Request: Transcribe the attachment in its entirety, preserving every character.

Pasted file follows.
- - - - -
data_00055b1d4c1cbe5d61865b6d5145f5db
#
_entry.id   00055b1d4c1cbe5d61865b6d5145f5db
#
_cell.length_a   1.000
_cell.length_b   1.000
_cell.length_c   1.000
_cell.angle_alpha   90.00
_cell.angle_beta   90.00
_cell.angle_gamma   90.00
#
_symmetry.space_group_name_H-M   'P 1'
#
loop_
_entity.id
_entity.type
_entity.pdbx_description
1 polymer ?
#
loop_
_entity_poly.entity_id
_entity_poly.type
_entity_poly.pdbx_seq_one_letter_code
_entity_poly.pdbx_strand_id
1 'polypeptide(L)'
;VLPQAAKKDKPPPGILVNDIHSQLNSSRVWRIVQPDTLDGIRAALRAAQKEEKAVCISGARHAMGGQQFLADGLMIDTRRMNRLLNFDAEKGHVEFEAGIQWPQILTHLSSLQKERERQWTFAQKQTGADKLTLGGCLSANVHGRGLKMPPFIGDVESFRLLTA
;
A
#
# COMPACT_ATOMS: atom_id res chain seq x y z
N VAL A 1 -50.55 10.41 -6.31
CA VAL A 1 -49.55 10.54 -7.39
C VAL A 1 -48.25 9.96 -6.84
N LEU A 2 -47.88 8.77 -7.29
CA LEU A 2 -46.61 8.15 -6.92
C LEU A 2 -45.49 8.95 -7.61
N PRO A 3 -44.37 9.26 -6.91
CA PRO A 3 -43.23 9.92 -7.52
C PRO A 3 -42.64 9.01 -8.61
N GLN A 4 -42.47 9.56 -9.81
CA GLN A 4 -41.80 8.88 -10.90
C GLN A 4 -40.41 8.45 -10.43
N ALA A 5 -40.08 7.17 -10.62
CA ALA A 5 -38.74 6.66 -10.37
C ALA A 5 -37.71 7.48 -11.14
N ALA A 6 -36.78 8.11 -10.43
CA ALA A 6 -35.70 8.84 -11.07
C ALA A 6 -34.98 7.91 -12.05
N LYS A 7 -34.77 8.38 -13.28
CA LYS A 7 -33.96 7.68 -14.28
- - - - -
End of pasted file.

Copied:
data_00055b1d4c1cbe5d61865b6d5145f5db
#
_entry.id   00055b1d4c1cbe5d61865b6d5145f5db
#
_cell.length_a   1.000
_cell.length_b   1.000
_cell.length_c   1.000
_cell.angle_alpha   90.00
_cell.angle_beta   90.00
_cell.angle_gamma   90.00
#
_symmetry.space_group_name_H-M   'P 1'
#
loop_
_entity.id
_entity.type
_entity.pdbx_description
1 polymer ?
#
loop_
_entity_poly.entity_id
_entity_poly.type
_entity_poly.pdbx_seq_one_letter_code
_entity_poly.pdbx_strand_id
1 'polypeptide(L)'
;VLPQAAKKDKPPPGILVNDIHSQLNSSRVWRIVQPDTLDGIRAALRAAQKEEKAVCISGARHAMGGQQFLADGLMIDTRRMNRLLNFDAEKGHVEFEAGIQWPQILTHLSSLQKERERQWTFAQKQTGADKLTLGGCLSANVHGRGLKMPPFIGDVESFRLLTA
;
A
#
# COMPACT_ATOMS: atom_id res chain seq x y z
N VAL A 1 -50.55 10.41 -6.31
CA VAL A 1 -49.55 10.54 -7.39
C VAL A 1 -48.25 9.96 -6.84
N LEU A 2 -47.88 8.77 -7.29
CA LEU A 2 -46.61 8.15 -6.92
C LEU A 2 -45.49 8.95 -7.61
N PRO A 3 -44.37 9.26 -6.91
CA PRO A 3 -43.23 9.92 -7.52
C PRO A 3 -42.64 9.01 -8.61
N GLN A 4 -42.47 9.56 -9.81
CA GLN A 4 -41.80 8.88 -10.90
C GLN A 4 -40.41 8.45 -10.43
N ALA A 5 -40.08 7.17 -10.62
CA ALA A 5 -38.74 6.66 -10.37
C ALA A 5 -37.71 7.48 -11.14
N ALA A 6 -36.78 8.11 -10.43
CA ALA A 6 -35.70 8.84 -11.07
C ALA A 6 -34.98 7.91 -12.05
N LYS A 7 -34.77 8.38 -13.28
CA LYS A 7 -33.96 7.68 -14.28